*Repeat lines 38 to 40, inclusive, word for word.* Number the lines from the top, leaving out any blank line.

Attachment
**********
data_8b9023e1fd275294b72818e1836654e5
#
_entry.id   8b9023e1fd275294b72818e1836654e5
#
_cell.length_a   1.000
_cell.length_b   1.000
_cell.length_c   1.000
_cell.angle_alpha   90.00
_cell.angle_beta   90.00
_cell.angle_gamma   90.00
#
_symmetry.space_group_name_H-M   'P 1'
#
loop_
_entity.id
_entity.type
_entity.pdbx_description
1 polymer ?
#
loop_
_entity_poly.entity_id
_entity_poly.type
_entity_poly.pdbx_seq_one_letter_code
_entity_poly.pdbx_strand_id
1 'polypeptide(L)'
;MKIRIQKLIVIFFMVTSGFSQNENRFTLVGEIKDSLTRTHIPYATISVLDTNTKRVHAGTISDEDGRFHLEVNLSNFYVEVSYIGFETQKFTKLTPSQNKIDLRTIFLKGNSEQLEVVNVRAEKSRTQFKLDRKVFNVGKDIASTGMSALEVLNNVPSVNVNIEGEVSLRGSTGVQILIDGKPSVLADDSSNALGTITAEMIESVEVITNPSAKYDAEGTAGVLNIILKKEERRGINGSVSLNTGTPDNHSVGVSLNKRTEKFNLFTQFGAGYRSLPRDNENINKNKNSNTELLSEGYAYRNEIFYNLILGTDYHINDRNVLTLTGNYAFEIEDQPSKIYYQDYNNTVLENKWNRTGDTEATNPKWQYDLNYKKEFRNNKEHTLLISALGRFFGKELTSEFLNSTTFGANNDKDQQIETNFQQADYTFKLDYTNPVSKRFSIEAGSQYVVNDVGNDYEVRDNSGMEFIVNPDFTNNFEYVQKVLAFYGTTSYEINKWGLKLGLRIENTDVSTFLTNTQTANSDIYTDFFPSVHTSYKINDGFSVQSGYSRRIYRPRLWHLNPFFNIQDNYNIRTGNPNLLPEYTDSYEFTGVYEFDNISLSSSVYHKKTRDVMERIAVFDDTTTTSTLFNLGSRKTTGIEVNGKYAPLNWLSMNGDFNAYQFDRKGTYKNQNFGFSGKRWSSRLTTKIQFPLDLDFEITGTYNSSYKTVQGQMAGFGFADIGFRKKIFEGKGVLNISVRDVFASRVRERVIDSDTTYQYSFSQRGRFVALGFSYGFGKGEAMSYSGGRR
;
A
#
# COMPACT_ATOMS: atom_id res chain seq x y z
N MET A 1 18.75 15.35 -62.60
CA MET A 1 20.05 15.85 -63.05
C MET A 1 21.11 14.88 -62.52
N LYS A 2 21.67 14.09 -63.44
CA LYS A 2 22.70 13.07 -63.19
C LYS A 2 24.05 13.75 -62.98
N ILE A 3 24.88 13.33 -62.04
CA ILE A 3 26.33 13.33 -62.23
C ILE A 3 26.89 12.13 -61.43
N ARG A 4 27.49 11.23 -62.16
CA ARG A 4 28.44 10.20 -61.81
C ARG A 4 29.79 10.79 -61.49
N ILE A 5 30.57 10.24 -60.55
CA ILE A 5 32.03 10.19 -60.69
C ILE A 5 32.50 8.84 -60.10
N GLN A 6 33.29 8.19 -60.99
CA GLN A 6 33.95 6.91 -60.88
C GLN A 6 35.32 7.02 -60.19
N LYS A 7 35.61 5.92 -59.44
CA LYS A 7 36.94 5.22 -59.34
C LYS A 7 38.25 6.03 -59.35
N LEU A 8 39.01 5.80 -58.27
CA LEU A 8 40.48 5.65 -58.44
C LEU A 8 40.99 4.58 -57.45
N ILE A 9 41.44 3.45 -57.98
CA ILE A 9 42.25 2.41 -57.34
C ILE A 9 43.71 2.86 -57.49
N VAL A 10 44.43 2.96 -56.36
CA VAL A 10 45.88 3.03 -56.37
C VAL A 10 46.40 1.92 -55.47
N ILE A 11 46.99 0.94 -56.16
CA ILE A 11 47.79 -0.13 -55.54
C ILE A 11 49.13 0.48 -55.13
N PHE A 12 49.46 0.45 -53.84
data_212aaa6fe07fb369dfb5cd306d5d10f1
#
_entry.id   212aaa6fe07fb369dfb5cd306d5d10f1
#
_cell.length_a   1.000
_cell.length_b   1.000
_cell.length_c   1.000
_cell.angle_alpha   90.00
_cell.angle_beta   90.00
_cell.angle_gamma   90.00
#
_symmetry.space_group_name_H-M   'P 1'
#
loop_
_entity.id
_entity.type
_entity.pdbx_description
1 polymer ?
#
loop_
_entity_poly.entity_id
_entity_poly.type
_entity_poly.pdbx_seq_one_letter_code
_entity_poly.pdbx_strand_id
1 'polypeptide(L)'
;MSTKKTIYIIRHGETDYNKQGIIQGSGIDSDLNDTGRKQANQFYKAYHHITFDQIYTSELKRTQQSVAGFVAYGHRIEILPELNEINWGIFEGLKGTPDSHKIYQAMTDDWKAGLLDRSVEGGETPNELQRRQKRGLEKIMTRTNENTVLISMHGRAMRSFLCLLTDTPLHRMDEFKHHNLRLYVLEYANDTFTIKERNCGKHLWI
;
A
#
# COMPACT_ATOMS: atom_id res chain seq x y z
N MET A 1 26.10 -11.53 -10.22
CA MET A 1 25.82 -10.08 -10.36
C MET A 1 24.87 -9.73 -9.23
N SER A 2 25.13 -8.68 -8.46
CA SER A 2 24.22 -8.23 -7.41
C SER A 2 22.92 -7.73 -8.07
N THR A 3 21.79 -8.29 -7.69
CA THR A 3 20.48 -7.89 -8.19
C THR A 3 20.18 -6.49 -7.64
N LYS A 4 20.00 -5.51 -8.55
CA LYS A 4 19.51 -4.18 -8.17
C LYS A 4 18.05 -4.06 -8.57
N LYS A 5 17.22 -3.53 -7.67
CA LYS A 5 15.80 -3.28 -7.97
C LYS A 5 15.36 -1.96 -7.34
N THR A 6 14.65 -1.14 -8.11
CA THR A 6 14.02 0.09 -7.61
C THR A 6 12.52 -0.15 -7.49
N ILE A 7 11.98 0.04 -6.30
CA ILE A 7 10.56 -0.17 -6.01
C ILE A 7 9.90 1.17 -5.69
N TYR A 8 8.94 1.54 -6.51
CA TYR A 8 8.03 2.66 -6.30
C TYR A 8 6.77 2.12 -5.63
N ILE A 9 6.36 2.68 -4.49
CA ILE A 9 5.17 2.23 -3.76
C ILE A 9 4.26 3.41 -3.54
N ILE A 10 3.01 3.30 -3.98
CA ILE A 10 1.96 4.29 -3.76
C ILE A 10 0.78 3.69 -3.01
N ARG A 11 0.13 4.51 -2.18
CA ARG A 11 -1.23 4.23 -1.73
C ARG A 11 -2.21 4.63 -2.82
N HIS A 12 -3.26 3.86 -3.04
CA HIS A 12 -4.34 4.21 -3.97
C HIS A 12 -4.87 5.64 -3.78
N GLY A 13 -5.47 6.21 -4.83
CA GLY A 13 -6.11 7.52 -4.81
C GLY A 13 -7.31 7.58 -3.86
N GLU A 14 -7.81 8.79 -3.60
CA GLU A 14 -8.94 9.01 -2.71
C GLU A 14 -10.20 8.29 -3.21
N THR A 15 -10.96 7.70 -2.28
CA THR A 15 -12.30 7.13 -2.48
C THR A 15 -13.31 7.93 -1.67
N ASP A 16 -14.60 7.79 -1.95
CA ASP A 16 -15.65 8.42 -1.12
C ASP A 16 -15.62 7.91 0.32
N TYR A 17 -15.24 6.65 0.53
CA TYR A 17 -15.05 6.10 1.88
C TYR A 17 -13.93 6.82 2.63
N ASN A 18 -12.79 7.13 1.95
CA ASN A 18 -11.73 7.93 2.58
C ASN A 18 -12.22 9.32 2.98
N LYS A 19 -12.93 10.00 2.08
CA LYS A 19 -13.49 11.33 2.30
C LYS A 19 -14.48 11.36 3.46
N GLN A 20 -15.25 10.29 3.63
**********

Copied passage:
CA ILE A 3 26.33 13.33 -62.23
C ILE A 3 26.89 12.13 -61.43
N ARG A 4 27.49 11.23 -62.16